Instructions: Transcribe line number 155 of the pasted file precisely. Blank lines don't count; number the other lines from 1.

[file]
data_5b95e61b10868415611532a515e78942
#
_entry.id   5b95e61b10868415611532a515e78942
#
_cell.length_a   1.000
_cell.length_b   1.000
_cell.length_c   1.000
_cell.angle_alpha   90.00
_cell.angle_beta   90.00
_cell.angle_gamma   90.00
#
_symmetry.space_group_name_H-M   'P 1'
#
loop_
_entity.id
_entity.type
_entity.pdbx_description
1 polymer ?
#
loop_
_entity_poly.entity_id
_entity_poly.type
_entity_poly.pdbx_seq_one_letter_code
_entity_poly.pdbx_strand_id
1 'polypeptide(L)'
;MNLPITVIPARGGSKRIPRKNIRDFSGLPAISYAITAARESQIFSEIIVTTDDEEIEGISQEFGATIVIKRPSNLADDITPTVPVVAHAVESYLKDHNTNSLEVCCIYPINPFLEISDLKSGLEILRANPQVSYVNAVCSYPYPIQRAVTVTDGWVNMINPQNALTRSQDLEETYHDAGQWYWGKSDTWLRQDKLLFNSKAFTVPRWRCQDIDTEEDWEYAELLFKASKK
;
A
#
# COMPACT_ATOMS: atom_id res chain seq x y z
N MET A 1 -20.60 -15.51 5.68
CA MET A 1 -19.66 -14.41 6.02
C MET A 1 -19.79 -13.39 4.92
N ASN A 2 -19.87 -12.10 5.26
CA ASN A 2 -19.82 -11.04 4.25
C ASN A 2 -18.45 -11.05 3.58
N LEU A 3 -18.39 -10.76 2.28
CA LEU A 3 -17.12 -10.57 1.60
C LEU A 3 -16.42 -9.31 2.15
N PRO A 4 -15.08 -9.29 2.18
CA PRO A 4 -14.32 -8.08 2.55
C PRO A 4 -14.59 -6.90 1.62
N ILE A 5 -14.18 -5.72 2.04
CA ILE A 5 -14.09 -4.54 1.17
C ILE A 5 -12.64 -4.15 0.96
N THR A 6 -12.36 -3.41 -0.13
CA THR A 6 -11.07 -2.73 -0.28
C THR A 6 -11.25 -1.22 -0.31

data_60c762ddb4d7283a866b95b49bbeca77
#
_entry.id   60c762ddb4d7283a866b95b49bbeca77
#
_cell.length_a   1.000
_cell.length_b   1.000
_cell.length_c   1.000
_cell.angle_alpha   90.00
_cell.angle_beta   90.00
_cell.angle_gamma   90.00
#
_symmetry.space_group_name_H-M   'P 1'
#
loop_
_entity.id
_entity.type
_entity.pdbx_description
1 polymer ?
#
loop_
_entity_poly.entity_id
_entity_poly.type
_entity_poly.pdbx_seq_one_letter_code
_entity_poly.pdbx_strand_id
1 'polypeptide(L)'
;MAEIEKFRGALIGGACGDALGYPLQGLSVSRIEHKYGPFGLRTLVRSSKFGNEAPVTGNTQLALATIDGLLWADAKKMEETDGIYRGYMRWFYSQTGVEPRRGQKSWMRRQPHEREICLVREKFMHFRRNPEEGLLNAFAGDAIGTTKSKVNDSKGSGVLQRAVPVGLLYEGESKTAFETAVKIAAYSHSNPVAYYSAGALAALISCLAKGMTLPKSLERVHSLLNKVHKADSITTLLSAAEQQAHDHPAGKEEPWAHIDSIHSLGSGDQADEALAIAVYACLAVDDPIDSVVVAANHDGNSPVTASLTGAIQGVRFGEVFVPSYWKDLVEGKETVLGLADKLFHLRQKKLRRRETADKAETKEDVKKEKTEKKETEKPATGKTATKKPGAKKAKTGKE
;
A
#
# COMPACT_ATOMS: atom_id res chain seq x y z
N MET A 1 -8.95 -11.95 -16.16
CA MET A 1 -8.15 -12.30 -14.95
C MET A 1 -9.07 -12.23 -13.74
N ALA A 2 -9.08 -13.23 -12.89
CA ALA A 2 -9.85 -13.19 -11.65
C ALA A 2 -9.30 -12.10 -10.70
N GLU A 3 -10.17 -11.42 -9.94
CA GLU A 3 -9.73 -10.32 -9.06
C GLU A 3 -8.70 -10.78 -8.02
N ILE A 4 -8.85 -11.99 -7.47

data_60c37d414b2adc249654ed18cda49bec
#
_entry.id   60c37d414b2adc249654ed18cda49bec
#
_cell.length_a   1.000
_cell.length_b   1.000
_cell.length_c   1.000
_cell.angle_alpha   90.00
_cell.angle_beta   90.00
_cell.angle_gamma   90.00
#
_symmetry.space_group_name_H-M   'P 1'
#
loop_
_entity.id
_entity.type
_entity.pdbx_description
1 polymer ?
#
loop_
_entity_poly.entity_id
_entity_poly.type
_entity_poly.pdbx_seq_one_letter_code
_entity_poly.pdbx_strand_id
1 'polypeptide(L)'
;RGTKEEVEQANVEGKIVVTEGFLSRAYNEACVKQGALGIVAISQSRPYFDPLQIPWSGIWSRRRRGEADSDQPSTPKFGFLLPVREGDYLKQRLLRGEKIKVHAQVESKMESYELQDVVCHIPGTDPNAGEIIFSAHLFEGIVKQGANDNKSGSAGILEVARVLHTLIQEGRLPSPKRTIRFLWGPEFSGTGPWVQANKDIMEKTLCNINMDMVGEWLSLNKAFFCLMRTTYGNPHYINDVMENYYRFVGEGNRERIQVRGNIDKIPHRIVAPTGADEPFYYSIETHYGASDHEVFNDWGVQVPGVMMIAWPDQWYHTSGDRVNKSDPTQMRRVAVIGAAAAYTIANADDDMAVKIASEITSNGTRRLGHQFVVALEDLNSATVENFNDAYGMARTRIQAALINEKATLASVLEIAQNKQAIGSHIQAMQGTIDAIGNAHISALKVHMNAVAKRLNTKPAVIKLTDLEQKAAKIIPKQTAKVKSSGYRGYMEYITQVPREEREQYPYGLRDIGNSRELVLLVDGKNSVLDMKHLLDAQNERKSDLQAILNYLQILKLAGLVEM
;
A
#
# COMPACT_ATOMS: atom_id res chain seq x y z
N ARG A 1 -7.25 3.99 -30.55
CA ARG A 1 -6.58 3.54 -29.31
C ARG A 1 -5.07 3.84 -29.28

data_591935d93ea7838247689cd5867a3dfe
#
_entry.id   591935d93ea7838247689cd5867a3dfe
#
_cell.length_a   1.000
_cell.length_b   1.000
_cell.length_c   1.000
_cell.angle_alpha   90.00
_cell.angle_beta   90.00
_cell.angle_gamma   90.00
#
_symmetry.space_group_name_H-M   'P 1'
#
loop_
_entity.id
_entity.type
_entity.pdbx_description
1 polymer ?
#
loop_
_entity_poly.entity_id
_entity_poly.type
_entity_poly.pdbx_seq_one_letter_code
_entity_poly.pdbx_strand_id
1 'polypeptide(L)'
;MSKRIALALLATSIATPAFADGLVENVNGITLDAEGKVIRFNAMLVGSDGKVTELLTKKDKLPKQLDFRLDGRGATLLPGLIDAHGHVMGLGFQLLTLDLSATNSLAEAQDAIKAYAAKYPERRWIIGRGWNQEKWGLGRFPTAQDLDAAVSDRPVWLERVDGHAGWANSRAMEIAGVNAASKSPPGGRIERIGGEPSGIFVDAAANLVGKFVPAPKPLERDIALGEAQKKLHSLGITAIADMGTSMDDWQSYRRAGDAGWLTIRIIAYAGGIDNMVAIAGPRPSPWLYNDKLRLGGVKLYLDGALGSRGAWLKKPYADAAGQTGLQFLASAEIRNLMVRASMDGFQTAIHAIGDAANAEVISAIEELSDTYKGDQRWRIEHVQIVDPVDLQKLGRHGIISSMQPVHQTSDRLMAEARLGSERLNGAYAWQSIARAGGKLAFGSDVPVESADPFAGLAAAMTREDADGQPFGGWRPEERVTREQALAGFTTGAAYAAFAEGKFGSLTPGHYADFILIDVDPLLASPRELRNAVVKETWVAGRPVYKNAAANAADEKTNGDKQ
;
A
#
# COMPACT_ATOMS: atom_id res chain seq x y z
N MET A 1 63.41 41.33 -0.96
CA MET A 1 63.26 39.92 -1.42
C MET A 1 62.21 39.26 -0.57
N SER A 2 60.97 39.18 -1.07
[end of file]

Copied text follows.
N SER A 2 60.97 39.18 -1.07